Rogue Climate and partners are working with community members –including youth– in the HB 2021 Community Advocate Cohort to make sure that Oregon’s big utility companies implement plans to transition to clean energy with an equity focus. We remain neutral on floating offshore wind energy until more information is available, and are committed to building a foundation for community voices to be at the forefront of future development proposals.
Youth on the Rogue Climate Action Team (RCAT) launched a campaign for the City of Ashland to transition away from fossil fuels by requiring all new buildings to be 100% electric–improving public health, climate, and affordability in our community. They also learned about policy and campaign strategy, and conducted a Youth Climate Justice Candidate Questionnaire for the Ashland City Council race. 16 interns from the South Coast and Rogue Valley completed the 2022 Summer Youth Leaders Internship, which included nine weeks of climate justice organizing workshops, and supporting local campaigns.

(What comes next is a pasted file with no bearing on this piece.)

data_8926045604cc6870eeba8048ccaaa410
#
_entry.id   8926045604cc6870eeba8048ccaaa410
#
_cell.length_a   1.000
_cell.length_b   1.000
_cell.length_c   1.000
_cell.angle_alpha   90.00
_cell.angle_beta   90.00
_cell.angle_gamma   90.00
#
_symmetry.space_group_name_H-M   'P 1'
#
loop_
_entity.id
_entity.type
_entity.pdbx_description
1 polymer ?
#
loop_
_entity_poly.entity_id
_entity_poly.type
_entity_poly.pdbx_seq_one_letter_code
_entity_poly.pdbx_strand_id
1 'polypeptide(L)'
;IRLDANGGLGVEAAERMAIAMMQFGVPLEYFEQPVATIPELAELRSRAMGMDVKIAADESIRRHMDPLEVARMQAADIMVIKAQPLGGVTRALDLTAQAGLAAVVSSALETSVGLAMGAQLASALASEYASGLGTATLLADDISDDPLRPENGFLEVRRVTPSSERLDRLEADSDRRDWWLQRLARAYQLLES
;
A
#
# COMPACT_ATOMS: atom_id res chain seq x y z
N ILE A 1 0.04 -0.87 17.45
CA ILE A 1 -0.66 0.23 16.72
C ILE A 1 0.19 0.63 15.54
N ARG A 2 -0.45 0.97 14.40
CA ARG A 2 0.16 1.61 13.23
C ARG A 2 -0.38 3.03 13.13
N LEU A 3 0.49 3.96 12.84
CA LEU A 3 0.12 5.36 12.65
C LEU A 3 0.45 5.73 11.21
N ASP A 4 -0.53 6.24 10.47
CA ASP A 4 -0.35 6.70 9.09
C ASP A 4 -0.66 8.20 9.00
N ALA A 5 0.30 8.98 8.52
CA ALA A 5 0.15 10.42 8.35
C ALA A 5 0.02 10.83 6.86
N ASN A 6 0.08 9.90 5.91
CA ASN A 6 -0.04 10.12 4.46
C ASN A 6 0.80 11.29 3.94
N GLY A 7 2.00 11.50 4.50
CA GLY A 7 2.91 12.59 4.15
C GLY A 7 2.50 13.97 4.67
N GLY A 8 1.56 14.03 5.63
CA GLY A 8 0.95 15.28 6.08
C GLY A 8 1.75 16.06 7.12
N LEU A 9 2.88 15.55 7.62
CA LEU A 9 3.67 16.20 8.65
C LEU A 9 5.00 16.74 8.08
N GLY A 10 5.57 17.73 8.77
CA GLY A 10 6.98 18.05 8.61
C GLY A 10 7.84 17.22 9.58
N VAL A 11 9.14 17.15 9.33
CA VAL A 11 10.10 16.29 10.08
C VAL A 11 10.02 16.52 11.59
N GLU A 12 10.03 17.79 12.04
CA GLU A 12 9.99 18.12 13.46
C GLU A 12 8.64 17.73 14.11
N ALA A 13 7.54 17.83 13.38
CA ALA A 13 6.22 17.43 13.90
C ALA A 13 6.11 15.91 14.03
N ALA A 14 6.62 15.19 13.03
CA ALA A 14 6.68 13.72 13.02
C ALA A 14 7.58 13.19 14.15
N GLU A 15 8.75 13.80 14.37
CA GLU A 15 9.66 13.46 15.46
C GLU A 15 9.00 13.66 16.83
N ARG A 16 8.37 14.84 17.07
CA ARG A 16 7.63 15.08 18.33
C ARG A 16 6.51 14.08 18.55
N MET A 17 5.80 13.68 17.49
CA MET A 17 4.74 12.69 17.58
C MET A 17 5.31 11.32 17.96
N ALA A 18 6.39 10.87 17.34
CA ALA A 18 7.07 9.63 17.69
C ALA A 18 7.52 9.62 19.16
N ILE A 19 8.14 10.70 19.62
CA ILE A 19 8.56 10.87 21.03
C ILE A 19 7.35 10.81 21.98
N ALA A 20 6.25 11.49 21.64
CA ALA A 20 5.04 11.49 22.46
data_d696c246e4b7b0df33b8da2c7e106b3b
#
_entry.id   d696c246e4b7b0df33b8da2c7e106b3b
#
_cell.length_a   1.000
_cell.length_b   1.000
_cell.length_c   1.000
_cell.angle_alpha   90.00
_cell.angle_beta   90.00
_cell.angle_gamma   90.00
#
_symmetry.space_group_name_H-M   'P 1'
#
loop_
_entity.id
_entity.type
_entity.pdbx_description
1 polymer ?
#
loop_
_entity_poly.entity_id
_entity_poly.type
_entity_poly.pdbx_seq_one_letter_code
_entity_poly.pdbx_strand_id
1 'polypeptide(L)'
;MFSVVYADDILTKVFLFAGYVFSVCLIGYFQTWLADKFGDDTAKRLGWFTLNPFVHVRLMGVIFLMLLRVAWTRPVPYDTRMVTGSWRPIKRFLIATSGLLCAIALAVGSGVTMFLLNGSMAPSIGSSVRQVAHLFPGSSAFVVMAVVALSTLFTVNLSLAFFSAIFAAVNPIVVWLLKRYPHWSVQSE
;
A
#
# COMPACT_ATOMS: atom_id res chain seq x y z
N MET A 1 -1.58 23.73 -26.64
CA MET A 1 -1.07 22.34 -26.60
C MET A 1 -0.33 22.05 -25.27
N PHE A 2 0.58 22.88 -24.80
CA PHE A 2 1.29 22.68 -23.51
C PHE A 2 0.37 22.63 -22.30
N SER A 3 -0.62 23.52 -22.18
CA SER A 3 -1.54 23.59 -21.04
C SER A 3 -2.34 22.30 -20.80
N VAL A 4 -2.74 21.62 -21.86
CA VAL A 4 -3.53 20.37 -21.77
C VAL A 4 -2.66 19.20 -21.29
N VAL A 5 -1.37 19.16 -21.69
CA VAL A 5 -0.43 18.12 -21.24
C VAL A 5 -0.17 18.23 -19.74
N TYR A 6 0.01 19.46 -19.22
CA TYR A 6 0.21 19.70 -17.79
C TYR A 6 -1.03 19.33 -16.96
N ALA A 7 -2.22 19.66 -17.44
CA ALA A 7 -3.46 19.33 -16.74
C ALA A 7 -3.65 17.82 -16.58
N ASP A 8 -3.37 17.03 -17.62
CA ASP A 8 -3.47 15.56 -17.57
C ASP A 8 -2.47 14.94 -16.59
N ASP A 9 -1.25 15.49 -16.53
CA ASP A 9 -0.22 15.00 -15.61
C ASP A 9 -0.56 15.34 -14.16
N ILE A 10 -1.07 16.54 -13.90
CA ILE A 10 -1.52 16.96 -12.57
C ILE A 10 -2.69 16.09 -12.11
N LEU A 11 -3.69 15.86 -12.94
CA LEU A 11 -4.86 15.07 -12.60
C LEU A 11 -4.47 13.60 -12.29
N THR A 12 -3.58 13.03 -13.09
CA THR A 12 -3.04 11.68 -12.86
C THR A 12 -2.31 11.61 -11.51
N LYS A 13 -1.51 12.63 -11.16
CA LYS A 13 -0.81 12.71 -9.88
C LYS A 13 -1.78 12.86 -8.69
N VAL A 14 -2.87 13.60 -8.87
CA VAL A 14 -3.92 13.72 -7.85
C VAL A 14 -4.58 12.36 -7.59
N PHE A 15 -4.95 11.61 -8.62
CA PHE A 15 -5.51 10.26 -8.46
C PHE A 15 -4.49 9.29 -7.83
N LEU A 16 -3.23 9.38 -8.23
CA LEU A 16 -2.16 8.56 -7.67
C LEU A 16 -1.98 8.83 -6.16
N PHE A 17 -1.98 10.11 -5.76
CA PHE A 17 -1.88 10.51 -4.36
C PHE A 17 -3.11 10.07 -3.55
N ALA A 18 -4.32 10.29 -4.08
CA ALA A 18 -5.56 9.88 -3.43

Rogue Climate is gearing up to continue the Youth Leaders Internship in the Rogue Valley and South Coast, and will be hosting a Rogue Valley BIPOC internship cohort – check out the website this winter to apply! We are also launching a youth team on the South Coast, to continue developing the next generation of leaders.
Stopping New Fossil Fuels